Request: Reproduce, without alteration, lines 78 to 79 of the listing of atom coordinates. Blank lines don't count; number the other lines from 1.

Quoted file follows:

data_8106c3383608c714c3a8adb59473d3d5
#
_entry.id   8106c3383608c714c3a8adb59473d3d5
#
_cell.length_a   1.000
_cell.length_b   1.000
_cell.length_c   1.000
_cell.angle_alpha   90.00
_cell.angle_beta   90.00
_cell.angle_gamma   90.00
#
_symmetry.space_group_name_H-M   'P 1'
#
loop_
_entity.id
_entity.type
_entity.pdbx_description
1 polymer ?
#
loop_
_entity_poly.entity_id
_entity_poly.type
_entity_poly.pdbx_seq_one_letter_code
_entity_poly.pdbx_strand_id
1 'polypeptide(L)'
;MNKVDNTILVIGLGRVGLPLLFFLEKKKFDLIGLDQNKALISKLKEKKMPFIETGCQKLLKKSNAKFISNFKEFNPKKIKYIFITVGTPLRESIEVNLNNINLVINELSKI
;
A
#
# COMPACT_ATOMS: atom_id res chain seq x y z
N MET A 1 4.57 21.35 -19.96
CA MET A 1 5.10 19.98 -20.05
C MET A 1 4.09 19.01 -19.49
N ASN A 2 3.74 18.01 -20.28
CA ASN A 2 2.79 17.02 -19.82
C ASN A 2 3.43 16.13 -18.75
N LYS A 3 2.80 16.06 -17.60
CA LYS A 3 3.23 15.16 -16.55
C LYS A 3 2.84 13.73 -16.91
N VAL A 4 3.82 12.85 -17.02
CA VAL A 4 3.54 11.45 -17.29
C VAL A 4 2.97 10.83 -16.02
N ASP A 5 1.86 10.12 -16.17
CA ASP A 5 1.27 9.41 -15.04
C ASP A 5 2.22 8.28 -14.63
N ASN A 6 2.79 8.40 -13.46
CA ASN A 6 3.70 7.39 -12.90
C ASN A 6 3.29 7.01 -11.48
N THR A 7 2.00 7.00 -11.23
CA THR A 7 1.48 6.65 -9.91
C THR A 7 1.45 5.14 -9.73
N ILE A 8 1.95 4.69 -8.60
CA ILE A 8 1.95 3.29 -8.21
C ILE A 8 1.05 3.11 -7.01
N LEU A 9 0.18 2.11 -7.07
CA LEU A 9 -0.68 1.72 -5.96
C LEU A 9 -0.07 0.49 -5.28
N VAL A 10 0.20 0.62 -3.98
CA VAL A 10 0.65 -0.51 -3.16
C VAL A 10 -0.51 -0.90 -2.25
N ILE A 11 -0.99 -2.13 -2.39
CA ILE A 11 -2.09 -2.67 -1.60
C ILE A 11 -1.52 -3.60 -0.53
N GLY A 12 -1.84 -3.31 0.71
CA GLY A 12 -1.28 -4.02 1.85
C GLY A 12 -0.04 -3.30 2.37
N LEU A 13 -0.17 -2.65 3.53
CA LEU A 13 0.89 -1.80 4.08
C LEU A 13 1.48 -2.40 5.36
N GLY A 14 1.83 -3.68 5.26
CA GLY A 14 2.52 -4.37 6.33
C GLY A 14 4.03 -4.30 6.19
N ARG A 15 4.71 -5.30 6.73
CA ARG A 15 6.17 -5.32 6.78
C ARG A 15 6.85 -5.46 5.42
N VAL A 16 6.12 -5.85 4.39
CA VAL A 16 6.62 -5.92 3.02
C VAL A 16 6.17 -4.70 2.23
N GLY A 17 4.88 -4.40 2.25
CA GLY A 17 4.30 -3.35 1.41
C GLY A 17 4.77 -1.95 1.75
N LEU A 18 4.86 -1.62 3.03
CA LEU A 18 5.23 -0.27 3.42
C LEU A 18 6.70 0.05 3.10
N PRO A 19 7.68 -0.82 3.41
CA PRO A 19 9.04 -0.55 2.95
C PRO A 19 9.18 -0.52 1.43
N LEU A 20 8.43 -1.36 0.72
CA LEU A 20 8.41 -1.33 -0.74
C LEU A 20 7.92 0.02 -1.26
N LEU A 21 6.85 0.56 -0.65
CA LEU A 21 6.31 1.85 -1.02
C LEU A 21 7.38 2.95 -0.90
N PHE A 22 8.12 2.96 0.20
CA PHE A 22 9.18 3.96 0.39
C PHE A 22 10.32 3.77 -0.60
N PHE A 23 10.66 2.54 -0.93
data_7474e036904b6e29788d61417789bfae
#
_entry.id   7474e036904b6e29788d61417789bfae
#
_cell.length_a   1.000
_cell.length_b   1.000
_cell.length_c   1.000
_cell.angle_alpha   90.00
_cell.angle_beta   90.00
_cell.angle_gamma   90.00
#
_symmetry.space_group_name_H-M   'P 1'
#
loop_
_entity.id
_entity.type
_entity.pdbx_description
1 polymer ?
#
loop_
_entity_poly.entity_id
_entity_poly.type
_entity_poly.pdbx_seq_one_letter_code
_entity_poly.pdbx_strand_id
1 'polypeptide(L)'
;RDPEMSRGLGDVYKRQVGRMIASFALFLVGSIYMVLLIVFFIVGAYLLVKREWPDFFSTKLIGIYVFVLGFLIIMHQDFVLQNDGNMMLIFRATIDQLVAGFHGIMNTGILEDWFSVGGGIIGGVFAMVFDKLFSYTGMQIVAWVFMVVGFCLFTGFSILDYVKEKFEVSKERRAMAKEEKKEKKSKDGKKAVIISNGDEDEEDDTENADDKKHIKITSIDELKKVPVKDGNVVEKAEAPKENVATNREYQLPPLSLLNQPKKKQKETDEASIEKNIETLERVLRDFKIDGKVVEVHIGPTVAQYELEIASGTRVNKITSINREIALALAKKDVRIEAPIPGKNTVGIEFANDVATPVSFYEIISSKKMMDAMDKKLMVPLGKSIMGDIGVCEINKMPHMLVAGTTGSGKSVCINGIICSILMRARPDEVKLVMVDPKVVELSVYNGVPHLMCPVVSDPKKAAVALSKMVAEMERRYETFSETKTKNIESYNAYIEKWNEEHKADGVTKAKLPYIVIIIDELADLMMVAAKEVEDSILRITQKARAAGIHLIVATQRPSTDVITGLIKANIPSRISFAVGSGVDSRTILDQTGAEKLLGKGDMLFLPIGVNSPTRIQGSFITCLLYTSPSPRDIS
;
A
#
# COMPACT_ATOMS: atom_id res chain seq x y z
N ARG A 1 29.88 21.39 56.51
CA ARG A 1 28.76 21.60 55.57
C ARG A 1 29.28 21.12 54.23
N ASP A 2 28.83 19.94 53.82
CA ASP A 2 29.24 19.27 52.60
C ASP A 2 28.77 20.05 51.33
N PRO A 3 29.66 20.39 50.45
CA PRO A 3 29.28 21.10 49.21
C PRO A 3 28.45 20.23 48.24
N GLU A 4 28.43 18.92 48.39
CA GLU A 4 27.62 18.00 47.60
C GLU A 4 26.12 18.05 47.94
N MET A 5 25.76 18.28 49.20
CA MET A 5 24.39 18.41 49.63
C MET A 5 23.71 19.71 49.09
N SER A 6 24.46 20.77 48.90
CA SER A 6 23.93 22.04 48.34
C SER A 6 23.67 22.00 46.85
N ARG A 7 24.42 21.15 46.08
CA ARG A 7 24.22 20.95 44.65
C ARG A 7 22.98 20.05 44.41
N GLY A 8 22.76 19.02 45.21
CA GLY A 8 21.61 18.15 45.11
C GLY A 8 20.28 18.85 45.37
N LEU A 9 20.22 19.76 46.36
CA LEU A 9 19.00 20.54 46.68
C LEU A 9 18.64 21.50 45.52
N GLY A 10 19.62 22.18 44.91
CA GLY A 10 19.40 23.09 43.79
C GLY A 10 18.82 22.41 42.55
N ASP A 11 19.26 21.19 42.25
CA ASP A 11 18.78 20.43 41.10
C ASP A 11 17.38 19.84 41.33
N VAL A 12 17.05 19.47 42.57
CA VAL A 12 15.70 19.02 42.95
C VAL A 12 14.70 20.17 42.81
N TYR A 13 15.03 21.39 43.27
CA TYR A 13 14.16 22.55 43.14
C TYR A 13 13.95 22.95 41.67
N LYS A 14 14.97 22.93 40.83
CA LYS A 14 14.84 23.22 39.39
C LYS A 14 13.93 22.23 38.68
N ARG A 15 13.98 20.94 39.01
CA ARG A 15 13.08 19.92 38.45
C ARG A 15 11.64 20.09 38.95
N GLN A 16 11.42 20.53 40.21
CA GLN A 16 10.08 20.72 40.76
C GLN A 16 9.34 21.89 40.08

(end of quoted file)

C VAL A 16 6.17 -4.70 2.23
N GLY A 17 4.88 -4.40 2.25